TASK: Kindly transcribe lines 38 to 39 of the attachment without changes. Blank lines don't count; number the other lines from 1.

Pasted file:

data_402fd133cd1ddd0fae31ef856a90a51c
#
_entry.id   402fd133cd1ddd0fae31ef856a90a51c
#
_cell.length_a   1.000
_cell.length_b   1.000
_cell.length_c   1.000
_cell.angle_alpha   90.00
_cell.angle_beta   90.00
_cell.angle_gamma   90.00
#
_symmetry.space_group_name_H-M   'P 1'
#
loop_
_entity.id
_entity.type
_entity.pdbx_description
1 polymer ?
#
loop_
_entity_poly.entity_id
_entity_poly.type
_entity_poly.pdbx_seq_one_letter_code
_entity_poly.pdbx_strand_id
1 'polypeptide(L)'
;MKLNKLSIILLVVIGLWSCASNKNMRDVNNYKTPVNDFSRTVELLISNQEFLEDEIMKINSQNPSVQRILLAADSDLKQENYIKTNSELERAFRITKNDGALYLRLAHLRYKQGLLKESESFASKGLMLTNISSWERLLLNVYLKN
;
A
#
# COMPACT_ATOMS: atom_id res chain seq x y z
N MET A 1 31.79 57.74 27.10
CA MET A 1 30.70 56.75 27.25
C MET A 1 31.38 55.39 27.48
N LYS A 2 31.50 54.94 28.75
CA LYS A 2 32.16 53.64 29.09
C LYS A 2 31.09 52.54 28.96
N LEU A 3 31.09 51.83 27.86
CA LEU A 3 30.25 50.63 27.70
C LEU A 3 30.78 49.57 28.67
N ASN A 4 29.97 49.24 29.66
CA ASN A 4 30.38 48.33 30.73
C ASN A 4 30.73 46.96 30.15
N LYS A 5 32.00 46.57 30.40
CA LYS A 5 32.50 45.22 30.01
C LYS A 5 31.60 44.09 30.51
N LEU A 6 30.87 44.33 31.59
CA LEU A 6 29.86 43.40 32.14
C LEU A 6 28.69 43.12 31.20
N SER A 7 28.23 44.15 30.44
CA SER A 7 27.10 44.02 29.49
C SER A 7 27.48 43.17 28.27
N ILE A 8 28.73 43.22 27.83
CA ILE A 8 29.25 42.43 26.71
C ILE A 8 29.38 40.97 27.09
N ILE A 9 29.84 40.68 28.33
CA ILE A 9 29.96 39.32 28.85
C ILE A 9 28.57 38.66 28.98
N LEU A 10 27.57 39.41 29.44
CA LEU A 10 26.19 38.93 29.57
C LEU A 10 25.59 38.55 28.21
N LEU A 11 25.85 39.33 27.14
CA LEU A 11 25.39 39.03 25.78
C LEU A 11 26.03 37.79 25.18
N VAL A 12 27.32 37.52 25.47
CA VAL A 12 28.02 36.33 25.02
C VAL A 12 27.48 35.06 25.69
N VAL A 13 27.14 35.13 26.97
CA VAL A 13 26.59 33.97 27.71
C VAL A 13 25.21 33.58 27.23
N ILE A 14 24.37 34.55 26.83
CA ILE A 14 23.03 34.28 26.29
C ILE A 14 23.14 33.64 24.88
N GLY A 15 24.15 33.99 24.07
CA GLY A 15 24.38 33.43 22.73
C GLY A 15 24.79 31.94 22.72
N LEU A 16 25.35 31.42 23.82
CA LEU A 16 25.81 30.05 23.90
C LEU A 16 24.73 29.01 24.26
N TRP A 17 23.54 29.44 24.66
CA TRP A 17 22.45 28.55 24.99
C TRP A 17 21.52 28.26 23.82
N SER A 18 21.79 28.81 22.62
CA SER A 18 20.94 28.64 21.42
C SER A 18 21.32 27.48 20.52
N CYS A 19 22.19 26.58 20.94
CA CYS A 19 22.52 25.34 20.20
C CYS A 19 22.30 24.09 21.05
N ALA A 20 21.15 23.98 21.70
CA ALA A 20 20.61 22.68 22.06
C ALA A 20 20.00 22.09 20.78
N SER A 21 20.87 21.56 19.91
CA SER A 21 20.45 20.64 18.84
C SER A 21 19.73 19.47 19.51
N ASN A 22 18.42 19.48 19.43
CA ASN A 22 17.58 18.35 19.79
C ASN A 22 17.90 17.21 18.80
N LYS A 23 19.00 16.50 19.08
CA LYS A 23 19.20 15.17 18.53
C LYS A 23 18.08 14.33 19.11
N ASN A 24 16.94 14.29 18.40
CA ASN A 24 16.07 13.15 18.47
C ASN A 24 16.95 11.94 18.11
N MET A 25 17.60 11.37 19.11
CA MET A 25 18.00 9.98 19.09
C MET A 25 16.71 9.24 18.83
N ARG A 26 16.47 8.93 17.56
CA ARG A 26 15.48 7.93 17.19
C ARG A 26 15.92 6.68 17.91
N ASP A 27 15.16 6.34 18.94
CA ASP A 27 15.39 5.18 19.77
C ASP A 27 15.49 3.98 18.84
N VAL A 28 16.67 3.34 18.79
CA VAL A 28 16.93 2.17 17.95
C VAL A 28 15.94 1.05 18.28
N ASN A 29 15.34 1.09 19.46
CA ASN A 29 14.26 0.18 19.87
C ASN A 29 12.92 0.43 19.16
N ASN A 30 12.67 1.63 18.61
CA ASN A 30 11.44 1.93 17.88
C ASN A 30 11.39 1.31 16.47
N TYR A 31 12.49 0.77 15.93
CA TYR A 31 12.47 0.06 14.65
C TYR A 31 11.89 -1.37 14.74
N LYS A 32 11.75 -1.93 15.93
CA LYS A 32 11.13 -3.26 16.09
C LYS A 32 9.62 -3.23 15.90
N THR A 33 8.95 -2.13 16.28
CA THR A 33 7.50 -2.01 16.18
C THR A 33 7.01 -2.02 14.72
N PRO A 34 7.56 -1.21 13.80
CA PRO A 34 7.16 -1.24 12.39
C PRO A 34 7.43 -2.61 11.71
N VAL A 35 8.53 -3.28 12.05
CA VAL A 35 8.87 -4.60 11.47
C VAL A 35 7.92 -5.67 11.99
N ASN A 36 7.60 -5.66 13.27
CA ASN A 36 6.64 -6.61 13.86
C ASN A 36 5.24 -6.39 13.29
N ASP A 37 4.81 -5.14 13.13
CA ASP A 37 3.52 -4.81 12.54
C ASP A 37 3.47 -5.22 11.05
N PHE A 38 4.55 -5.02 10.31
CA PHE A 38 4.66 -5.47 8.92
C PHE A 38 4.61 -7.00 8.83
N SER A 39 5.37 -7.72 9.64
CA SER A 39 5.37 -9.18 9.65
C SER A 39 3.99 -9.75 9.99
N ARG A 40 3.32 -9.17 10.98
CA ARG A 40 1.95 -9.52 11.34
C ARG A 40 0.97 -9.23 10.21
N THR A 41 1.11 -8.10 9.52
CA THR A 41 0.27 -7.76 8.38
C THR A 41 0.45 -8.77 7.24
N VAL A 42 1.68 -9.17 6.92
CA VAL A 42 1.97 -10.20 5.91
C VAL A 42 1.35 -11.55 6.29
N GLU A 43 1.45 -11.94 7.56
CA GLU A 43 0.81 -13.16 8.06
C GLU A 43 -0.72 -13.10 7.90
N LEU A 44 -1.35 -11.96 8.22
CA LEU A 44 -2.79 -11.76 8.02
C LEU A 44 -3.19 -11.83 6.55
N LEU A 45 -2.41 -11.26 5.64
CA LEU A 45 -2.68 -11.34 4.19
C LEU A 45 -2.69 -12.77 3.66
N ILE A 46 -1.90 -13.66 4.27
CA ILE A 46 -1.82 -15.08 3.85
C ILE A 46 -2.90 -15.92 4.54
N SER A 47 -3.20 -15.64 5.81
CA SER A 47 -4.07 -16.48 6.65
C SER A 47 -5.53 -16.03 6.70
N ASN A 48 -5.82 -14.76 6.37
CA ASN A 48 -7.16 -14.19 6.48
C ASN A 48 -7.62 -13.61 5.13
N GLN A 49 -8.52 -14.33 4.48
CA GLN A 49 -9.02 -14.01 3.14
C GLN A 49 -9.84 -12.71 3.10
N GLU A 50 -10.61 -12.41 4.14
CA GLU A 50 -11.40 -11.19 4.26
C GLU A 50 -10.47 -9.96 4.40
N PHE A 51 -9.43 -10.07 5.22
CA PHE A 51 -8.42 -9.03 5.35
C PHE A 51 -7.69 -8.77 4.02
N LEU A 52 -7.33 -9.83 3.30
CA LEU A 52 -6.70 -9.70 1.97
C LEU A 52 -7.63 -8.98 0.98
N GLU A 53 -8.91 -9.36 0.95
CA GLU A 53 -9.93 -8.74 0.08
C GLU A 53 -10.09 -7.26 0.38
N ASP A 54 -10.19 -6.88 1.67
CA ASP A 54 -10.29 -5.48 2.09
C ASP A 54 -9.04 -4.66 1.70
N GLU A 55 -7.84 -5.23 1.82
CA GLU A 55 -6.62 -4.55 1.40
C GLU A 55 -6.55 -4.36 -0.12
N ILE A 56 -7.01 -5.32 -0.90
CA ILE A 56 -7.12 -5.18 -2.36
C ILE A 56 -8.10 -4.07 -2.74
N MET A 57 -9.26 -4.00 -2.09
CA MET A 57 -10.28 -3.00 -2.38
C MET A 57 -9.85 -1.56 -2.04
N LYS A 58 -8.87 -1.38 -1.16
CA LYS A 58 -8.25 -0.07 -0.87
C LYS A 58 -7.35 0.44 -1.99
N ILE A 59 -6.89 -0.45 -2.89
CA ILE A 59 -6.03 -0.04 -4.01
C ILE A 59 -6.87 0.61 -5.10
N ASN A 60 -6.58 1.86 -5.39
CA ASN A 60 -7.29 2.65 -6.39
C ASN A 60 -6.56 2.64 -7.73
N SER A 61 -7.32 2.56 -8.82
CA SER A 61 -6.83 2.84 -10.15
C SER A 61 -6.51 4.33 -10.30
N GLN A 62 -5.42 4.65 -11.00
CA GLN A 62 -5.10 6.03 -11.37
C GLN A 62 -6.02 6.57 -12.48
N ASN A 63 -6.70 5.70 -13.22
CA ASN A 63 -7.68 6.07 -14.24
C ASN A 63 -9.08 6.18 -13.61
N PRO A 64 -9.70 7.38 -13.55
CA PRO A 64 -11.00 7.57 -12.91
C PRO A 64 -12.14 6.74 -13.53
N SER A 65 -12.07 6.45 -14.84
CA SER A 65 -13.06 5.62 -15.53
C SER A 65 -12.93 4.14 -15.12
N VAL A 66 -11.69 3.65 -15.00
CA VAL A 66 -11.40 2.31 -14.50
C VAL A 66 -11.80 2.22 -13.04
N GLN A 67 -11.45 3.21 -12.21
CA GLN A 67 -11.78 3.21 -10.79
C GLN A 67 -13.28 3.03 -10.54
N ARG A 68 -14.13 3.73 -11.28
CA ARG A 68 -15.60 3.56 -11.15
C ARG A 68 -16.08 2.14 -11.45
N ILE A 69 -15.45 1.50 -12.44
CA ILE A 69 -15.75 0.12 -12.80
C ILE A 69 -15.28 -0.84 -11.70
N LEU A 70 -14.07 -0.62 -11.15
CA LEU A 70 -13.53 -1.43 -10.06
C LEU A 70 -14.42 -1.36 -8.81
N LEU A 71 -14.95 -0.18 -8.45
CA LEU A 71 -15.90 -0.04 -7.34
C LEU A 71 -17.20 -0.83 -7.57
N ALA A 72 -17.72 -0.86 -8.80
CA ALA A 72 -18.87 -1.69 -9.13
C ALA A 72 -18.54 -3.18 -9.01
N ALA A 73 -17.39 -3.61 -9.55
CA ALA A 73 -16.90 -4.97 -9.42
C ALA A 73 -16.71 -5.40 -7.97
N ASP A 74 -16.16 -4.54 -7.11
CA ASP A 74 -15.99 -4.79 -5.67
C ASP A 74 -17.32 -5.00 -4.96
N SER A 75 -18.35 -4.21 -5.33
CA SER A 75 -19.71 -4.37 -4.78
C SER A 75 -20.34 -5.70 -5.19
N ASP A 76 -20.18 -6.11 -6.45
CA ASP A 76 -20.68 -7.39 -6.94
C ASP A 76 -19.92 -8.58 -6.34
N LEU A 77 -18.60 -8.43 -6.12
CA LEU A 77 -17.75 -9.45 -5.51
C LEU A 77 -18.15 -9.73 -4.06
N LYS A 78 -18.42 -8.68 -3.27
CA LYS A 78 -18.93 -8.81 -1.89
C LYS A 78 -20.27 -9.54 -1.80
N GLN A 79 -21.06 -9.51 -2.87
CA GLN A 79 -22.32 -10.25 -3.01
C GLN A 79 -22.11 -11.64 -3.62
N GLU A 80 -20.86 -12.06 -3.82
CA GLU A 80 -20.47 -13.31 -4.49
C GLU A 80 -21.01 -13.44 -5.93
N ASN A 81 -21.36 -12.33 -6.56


CA LEU A 3 30.25 50.63 27.70
C LEU A 3 30.78 49.57 28.67